Current Projects

Native Farm to School

Native Farm to School is a food sovereignty project under First Nations’ Nourishing Native Foods & Health program. We provide educational opportunities and support to program coordinators, school staff, teachers, community and youth organizers, and knowledge keepers of all ages to ensure young tribal leaders can experience traditional foodways inside culturally inclusive school food systems.

Scroll down for multiple publications, webinars, a program directory and resources for starting and bolstering Native Farm to School programs.

Farm to School Grant Opportunity

With the generous support of the USDA Food and Nutrition Service, First Nations anticipates selecting 12 Consulting Project Partners to receive technical assistance and training that will expand farm to school programming, enhance education curriculum, and engage new supply chain partners.

Learn more and apply here

Native Farm to School Guide: Connecting Traditional Foods, Stories, Language, and Community

First Nations recognizes that the deep roots of Native communities in tending and harvesting food have grown into contemporary farming, ranching and other forms of agriculture. The Native Farm to School Guide: Connecting Traditional Foods, Stories, Language, and Community focuses on what food sovereignty can look like inside community education and school systems. The guide distinguishes Native Farm to School from Farm to School by providing diverse examples from tribal communities across Indian Country and shares key elements that pertain to Native communities. It provides program planning activities and assessment tools to help improve, expand and initiate Native-centered programming, along with resource lists to support this work.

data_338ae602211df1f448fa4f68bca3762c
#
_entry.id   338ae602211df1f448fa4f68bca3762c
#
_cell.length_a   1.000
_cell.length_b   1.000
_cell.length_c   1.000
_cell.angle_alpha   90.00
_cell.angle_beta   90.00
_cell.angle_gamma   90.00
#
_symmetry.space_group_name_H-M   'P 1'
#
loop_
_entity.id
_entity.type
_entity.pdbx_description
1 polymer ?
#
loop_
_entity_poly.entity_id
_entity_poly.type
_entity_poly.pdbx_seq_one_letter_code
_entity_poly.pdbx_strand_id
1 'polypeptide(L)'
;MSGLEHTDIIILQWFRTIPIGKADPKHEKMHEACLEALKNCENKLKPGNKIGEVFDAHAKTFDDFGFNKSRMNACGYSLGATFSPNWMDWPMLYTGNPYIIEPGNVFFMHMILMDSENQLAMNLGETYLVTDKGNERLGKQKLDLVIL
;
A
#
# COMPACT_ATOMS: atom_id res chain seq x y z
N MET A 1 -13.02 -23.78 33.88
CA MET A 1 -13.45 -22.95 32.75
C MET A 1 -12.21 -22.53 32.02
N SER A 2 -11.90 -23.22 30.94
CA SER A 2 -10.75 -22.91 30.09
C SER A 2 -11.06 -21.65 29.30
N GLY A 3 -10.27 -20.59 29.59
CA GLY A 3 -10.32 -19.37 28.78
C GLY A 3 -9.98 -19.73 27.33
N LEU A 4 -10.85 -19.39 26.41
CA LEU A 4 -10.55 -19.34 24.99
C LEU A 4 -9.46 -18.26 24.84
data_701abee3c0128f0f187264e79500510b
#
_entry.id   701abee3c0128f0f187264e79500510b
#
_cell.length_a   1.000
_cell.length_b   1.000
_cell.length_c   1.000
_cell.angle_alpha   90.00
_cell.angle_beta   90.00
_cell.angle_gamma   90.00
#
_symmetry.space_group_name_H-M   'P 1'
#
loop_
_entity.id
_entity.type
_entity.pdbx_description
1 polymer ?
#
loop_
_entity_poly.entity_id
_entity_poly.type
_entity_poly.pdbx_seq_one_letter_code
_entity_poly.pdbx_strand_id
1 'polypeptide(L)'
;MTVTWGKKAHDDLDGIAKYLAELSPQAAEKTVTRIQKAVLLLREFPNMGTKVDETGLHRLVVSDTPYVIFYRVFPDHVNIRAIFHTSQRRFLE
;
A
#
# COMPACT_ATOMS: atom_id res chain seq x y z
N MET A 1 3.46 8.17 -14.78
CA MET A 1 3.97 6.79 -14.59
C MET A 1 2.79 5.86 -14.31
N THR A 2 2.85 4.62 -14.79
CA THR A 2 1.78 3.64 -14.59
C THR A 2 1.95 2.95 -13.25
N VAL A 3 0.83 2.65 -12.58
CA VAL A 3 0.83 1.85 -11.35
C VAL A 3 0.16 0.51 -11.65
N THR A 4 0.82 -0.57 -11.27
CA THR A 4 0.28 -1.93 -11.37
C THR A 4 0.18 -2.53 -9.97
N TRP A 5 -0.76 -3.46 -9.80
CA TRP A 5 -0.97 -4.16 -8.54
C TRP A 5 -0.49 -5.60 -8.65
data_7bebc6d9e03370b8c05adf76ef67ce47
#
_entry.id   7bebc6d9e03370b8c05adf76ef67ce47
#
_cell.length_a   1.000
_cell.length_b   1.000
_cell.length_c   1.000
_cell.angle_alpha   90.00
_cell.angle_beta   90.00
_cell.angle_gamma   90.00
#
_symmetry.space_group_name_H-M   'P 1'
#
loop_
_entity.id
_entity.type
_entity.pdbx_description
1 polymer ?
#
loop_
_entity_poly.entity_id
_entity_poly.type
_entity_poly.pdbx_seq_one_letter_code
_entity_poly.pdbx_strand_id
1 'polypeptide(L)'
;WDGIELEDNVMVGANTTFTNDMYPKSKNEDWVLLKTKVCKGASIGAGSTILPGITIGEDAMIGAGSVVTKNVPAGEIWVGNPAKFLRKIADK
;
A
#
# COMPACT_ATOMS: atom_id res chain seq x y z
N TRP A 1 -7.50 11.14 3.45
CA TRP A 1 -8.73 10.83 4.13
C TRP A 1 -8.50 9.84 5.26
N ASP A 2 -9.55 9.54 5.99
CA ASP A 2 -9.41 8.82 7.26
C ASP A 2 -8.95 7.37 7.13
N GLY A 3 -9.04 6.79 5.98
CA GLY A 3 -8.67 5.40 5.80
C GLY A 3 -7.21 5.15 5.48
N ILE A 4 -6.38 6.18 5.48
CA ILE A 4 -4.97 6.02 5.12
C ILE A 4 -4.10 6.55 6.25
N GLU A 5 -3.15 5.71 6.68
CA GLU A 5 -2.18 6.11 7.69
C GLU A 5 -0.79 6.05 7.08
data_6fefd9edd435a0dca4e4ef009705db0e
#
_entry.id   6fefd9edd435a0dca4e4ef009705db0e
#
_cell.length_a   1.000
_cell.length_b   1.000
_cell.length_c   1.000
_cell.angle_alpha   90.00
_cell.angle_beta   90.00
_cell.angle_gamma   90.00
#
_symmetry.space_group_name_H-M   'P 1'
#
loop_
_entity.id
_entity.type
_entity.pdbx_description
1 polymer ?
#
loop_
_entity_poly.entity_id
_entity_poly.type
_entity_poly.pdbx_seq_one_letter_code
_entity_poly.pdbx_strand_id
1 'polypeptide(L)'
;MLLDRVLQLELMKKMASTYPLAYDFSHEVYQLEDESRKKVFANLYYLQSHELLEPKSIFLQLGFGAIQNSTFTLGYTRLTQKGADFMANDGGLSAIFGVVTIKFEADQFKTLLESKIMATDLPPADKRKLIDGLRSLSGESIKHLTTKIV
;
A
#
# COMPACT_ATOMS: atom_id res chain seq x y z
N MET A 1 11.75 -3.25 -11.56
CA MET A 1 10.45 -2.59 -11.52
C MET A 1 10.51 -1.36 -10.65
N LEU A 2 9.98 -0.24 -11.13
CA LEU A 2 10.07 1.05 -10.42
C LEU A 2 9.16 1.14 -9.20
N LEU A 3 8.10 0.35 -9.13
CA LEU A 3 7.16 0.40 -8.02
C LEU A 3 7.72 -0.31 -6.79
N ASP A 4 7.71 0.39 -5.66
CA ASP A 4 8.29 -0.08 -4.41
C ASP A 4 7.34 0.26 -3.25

Native Farm to School Resource Guide

Native Farm to School programs have become an important way to:

  • Introduce traditional foods and practices into curriculum
  • Promote Native health, self-reliance and sustainability
  • Help increase knowledge of traditional foods, languages and ceremonies
  • And boost tribal economies, as many locally-produced food items can be purchased and utilized in school lunch programs.

The Native Farm to School Resource Guide is a comprehensive manual for planning and implementing Farm to School programs in Native American communities that was developed by identifying existing Native and non-Native Farm to School programs and analyzing best practices. The guide covers lessons learned, challenges and case studies of programs that achieved high-level impact and long-term sustainability.


Native Farm to School Booklets

The Native Farm to School two-page booklets are designed by Native communities and partners for Native Farm to School enthusiasts. They are filled with insights and activities for classroom teachers, school staff and program planners. The booklets were made possible with support from USDA Food and Nutrition Service and EPA Environmental Education. Each one was designed by Michelle Lowden (Acoma). 

Native Farm to School Program Planner

The Native Farm to School Program Planner provides a flexible visual framework to create a thriving food sovereignty-focused Native Farm to School Program. Consider planning individually or as a group with traditional knowledge, community, land stewardship, language, traditional foods, and traditional foodways in mind.